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anonymous
 one year ago
@Cuanchi
anonymous
 one year ago
@Cuanchi

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anonymous
 one year ago
Best ResponseYou've already chosen the best response.01. In 1912, chemist Fritz Haber developed a process that combined nitrogen from the air with hydrogen at high temperatures and pressures to make ammonia. Specifically, the process involved combining one molecule of nitrogen gas (N2) with three molecules of hydrogen gas (H2) to get two molecules of ammonia (NH3). If you write this process in a symbol format, it looks like this: N2 + 3H2 → 2NH3 Explain whether this is a chemical or physical change, and why. Does it involve elements, compounds, mixtures, or pure substances? Also describe how many atoms are involved before and after. What do you notice about the number of atoms? Answer:

cuanchi
 one year ago
Best ResponseYou've already chosen the best response.1OK What do you think is a chemical (change in the nature of the substance) or a physical (the substance still the same before and after the reaction?

anonymous
 one year ago
Best ResponseYou've already chosen the best response.0i dont get the question your asking.

anonymous
 one year ago
Best ResponseYou've already chosen the best response.0I know what they are

anonymous
 one year ago
Best ResponseYou've already chosen the best response.0But are you asking me to tell you

cuanchi
 one year ago
Best ResponseYou've already chosen the best response.1do you know the difference between chemical and physical change?

Photon336
 one year ago
Best ResponseYou've already chosen the best response.1What you probably aren't familiar with is that Fritz Haber, probably one of the most famous/infamous chemists of all time also developed mustard gas, which was widely used in WWI by the german army, as a chemical weapon.

anonymous
 one year ago
Best ResponseYou've already chosen the best response.0chemical change in matter or substances.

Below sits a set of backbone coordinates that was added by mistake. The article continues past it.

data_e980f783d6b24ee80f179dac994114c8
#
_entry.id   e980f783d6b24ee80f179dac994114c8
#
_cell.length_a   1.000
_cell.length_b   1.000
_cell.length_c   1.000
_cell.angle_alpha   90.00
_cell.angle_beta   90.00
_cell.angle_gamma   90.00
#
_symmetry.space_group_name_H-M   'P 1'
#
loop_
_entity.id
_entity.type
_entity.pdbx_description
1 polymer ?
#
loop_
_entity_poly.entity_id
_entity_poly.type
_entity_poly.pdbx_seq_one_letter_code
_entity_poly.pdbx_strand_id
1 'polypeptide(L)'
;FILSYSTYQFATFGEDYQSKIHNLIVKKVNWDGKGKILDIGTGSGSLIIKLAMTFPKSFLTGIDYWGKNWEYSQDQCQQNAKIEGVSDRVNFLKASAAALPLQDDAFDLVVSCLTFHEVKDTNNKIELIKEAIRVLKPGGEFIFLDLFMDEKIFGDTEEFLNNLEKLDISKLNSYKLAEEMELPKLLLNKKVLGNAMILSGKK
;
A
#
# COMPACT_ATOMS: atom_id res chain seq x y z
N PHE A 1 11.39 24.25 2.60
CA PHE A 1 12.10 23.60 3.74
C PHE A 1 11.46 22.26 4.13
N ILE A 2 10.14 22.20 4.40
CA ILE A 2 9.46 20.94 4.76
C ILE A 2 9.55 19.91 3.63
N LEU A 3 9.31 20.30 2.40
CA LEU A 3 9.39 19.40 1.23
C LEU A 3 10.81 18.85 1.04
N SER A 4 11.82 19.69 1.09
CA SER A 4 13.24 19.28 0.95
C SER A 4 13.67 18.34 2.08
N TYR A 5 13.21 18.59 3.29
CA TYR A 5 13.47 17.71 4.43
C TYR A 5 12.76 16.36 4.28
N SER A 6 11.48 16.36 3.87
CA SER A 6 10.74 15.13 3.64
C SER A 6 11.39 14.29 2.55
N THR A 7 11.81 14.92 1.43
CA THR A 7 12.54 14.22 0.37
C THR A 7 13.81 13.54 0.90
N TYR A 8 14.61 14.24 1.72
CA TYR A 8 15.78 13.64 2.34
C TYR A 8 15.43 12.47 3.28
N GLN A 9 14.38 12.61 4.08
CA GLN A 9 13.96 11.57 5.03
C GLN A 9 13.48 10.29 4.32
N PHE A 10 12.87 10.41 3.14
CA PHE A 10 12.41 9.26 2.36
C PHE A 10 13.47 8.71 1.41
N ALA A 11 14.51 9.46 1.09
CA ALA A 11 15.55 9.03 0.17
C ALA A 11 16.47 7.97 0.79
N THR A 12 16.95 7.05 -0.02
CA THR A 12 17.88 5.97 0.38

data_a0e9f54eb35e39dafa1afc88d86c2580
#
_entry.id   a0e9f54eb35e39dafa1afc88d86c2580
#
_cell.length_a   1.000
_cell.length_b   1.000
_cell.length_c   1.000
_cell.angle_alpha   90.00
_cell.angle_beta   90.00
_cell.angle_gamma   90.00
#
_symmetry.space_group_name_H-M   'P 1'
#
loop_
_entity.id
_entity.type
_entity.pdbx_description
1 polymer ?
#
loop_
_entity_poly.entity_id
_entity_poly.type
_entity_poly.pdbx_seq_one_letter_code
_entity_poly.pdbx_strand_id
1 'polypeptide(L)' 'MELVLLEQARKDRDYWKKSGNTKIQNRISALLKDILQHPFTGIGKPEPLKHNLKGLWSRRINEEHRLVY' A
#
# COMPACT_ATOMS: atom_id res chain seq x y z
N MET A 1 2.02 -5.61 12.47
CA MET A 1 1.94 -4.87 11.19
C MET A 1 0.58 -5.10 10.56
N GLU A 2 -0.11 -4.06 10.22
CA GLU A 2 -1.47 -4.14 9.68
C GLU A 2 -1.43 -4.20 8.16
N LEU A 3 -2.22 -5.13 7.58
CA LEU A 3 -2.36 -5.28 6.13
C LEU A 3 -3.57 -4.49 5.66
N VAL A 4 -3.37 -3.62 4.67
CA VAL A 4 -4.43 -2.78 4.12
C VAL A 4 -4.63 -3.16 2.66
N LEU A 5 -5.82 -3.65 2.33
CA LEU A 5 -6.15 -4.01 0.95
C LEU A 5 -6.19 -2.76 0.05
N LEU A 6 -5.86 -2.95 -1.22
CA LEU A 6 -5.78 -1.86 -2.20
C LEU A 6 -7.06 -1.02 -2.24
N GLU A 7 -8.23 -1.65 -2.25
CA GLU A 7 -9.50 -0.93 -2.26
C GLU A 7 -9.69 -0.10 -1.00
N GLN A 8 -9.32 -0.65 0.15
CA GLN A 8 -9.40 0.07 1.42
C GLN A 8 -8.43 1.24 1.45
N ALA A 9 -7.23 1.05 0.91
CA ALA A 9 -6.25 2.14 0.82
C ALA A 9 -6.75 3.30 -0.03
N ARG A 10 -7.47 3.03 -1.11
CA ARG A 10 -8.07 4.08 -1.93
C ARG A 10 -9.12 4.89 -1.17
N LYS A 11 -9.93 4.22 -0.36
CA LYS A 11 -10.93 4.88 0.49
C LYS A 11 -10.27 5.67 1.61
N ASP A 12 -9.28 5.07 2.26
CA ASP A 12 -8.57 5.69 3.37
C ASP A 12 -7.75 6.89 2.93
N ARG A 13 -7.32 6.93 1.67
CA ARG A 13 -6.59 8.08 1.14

anonymous
 one year ago
Best ResponseYou've already chosen the best response.0physical change in a substance doesn't change what the substance is

Photon336
 one year ago
Best ResponseYou've already chosen the best response.1this is unrelated though but I find it fascinating. Think about what's happening in the reaction, are new compounds being formed and what's happening @PrincestonA

cuanchi
 one year ago
Best ResponseYou've already chosen the best response.1N2 + 3H2 → 2NH3 Does it involve elements, compounds, mixtures, or pure substances?

anonymous
 one year ago
Best ResponseYou've already chosen the best response.0Lol Awsome Fact @Photon336

anonymous
 one year ago
Best ResponseYou've already chosen the best response.0Nitrogen is an element

Photon336
 one year ago
Best ResponseYou've already chosen the best response.1@PrincestonA Arguably fritz haber is also considered a war criminal but because he invented the process to synthesize ammonia, he won the nobel prize for it.

cuanchi
 one year ago
Best ResponseYou've already chosen the best response.1@Photon336 it is a very good coach too if you ever need help in Chemistry @PrincestonA

Photon336
 one year ago
Best ResponseYou've already chosen the best response.1you're in good hands with @cuanchi

cuanchi
 one year ago
Best ResponseYou've already chosen the best response.1ok, what about the others?

cuanchi
 one year ago
Best ResponseYou've already chosen the best response.1the proportion of N and H in the NH3 are always constant it is a compound (like H2O is not a mixture of H and O)

cuanchi
 one year ago
Best ResponseYou've already chosen the best response.1do you have any mixtures, or pure substances in the reaction?

anonymous
 one year ago
Best ResponseYou've already chosen the best response.0So its a physical change because its not changing what the substance is

anonymous
 one year ago
Best ResponseYou've already chosen the best response.0And I know N2 and 3H2 Are elements

cuanchi
 one year ago
Best ResponseYou've already chosen the best response.1it is a chemical reaction!!!! the N2 and H2 are elements and the NH3 is a compound. All of them are pure substances.

anonymous
 one year ago
Best ResponseYou've already chosen the best response.0I swear i thought it was a chemical reaction but i thought it would be trick question

cuanchi
 one year ago
Best ResponseYou've already chosen the best response.1how many atoms are involved before and after?

anonymous
 one year ago
Best ResponseYou've already chosen the best response.0Ok can you remind me which one is the atoms and molecules, is it the one before the element or after

cuanchi
 one year ago
Best ResponseYou've already chosen the best response.1in the case of the N2 you have two atoms, in the case of the H2 you have two atoms too, but you need 3H2 then you have a total 6 atoms in the 3H2 you multiply the number in front of the symbol by the number under the symbol 8 and 8 are the same number of atoms before and after the reaction N2 + 3H2 → 2NH3 2 atoms of N and 6 atoms of H

cuanchi
 one year ago
Best ResponseYou've already chosen the best response.1I got to go see you later!!

anonymous
 one year ago
Best ResponseYou've already chosen the best response.0Okay Bye!!! See you later

anonymous
 one year ago